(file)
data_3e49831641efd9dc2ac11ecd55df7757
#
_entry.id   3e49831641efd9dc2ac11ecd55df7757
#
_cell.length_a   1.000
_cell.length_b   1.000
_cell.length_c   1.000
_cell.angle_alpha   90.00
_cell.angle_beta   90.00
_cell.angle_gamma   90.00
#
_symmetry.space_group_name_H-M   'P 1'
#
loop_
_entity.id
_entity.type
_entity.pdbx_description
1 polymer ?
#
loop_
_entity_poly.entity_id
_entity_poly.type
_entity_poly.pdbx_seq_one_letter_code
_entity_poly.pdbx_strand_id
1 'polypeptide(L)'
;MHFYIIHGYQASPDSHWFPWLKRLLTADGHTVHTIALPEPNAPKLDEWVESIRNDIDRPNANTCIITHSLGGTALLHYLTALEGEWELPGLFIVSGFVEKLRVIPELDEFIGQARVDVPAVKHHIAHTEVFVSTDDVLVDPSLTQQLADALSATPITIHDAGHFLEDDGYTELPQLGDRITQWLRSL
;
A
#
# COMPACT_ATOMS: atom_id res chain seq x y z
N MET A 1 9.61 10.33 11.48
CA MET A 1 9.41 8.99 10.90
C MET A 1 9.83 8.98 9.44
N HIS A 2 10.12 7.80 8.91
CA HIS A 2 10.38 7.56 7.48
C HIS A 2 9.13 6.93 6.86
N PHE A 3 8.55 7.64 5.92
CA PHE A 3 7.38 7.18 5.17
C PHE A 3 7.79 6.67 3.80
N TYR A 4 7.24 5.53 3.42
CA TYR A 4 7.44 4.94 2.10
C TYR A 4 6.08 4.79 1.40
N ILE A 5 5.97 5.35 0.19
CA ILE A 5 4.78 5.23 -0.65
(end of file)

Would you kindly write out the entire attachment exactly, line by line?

data_3e49831641efd9dc2ac11ecd55df7757
#
_entry.id   3e49831641efd9dc2ac11ecd55df7757
#
_cell.length_a   1.000
_cell.length_b   1.000
_cell.length_c   1.000
_cell.angle_alpha   90.00
_cell.angle_beta   90.00
_cell.angle_gamma   90.00
#
_symmetry.space_group_name_H-M   'P 1'
#
loop_
_entity.id
_entity.type
_entity.pdbx_description
1 polymer ?
#
loop_
_entity_poly.entity_id
_entity_poly.type
_entity_poly.pdbx_seq_one_letter_code
_entity_poly.pdbx_strand_id
1 'polypeptide(L)'
;MHFYIIHGYQASPDSHWFPWLKRLLTADGHTVHTIALPEPNAPKLDEWVESIRNDIDRPNANTCIITHSLGGTALLHYLTALEGEWELPGLFIVSGFVEKLRVIPELDEFIGQARVDVPAVKHHIAHTEVFVSTDDVLVDPSLTQQLADALSATPITIHDAGHFLEDDGYTELPQLGDRITQWLRSL
;
A
#
# COMPACT_ATOMS: atom_id res chain seq x y z
N MET A 1 9.61 10.33 11.48
CA MET A 1 9.41 8.99 10.90
C MET A 1 9.83 8.98 9.44
N HIS A 2 10.12 7.80 8.91
CA HIS A 2 10.38 7.56 7.48
C HIS A 2 9.13 6.93 6.86
N PHE A 3 8.55 7.64 5.92
CA PHE A 3 7.38 7.18 5.17
C PHE A 3 7.79 6.67 3.80
N TYR A 4 7.24 5.53 3.42
CA TYR A 4 7.44 4.94 2.10
C TYR A 4 6.08 4.79 1.40
N ILE A 5 5.97 5.35 0.19
CA ILE A 5 4.78 5.23 -0.65